Half a century past the 1960s an era punctuated with liberating individualism, recurring riots and emerging pop culture, the fact that our cultural horizon is still woefully limited may be related to the deepening entanglement between politics and innovation. Cultural vitality is manifested through innovation rather than reminiscence and nostalgia of past accomplishments. Innovation, for the purpose of discussion here, refers to the ability to come up with a refreshing, thought-provoking and broad-scoped solution to tackle present difficulties.
The production of innovations is in fact closely tied to politics, at least in a democratic country like Taiwan. In many fields, innovations always depend on market drivers. However, only self-sufficient innovative products conforming to the standards of the globalized market can emerge in this way and materialize as widely-known innovations, and the injection of significant funds and self-absorption of any profits and losses are necessary. Any other innovations that do not conform to market rules can only depend on not-for-profit sponsorship, which heavily hinges on politics. The most pronounced example of this is none other than the arms industry, whose links with national defense often makes political considerations the deciding criteria, although it also maintains a tangled web of connection with the market. There is one more scenario that neither conforms to the market nor relies totally on subsidy: the self-exploitation of the creator; this is also a kind of politics, namely, the politics of self-identity. The approach taken by director Tsai Ming-liang is a case in point: he refused to screen his film in mainstream cinemas and, in 2014, set the precedent for launching a film in the form of an exhibition at the Museum of National Taipei University of Education. He has taken charge over screening his own works ever since. Though extremely challenging financially, he has blazed an inspirational trail in the cinematic world dominated by globalization and commercialization. In certain situations, innovation may be two, or even three overlapping combinations of the above three scenarios. This is one lens through which the reader may view the context behind projects presented in this edition.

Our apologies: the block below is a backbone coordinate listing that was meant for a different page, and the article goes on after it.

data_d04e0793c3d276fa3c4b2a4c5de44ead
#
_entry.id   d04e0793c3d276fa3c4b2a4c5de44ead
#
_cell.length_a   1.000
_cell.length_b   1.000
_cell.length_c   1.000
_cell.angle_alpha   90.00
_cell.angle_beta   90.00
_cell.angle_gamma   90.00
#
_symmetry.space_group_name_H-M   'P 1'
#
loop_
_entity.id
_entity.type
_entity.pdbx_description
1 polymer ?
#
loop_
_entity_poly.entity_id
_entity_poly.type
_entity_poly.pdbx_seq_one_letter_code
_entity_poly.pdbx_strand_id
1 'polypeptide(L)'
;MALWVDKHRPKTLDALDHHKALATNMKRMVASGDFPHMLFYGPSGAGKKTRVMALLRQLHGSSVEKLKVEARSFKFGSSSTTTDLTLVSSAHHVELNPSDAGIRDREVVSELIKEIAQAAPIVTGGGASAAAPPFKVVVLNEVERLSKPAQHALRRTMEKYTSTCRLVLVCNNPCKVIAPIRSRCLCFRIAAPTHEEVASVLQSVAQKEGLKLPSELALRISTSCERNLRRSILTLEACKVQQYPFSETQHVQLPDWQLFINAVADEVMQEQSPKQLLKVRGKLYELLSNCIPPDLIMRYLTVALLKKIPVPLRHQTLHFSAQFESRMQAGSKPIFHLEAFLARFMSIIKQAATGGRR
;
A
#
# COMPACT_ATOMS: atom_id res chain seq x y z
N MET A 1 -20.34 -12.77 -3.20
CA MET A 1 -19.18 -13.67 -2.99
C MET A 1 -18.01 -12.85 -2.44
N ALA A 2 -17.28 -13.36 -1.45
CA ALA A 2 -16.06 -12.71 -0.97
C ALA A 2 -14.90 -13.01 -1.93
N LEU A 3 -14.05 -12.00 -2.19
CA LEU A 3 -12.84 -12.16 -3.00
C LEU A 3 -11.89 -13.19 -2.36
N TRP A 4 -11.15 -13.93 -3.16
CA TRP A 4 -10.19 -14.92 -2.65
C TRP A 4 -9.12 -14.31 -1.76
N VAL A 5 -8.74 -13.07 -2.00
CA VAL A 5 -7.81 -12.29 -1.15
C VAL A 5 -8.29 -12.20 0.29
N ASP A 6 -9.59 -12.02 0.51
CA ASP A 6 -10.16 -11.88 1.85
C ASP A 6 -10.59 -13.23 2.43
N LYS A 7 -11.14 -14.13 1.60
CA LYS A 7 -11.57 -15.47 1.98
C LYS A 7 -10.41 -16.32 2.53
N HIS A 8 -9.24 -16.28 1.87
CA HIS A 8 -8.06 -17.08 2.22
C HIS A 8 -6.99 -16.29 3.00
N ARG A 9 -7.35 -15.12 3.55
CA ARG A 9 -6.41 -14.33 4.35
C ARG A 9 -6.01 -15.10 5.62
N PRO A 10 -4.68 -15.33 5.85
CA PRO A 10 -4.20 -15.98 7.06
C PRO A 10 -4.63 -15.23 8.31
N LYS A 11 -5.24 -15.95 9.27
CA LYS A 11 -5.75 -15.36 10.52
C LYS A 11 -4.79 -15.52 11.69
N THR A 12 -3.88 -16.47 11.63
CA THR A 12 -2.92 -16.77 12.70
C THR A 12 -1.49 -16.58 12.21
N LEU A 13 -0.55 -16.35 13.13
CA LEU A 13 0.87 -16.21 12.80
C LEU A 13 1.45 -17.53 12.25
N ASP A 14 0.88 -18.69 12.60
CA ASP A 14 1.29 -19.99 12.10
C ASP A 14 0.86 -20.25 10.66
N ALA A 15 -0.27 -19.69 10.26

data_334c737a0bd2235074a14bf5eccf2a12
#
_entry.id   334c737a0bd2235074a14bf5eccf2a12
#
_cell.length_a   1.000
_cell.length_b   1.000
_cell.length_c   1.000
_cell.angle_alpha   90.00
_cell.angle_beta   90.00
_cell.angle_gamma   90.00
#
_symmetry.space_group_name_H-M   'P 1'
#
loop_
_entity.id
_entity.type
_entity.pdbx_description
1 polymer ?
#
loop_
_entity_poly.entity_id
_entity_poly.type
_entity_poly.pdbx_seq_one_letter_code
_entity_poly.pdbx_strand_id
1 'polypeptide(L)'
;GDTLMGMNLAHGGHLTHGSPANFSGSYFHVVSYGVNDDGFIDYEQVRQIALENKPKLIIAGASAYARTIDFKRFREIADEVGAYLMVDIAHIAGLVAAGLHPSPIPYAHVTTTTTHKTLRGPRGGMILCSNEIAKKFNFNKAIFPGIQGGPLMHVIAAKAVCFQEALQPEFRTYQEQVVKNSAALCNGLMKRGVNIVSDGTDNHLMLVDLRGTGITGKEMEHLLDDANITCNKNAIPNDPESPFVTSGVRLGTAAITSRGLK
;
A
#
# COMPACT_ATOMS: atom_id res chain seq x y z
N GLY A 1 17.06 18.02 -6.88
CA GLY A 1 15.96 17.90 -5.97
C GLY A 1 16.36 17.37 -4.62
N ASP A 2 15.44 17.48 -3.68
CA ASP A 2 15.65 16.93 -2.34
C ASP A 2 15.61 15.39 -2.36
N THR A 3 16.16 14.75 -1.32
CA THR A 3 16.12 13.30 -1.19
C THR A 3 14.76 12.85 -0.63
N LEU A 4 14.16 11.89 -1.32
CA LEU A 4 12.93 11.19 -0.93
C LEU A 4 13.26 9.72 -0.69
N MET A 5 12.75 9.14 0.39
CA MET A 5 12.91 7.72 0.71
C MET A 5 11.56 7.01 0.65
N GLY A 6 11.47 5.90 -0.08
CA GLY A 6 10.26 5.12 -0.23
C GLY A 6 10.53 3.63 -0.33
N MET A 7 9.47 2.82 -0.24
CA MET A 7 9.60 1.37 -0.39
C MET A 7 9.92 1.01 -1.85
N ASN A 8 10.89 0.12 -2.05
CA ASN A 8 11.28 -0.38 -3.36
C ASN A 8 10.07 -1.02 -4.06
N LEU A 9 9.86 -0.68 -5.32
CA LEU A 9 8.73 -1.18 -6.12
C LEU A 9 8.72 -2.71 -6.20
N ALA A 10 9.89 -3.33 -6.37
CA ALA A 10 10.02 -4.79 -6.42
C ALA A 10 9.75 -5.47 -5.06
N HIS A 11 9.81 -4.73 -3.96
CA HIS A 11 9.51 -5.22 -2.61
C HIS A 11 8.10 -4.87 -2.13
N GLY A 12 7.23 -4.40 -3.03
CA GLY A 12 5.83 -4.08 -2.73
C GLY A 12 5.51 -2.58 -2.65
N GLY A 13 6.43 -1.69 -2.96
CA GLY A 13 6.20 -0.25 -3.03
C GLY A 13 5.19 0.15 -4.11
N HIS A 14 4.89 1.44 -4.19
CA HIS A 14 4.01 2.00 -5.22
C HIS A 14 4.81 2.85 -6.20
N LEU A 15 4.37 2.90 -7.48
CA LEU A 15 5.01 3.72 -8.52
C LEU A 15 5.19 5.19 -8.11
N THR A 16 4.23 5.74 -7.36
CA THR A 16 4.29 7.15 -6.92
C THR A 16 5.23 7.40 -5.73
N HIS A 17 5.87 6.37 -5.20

Notwithstanding the fact that the Internet has afforded some people the opportunity to escape urbanity, the city and everything related to it still provide a ripening leaven for innovations. Even the advent of the Internet age has not changed this reality but has instead further condensed it. The aggregation of the modern city arose from the groundbreaking innovation of the steam engine and the shift of the production model from dispersed farms into centralized cities. Urbanization, in turn, precipitated numerous innovative inventions, such as the subway, skyscraper, elevator and mall, the spaces of which sparked further innovations. This reiterative cycle burgeons like a rolling snowball, making the city itself an innovative and growing organic entity.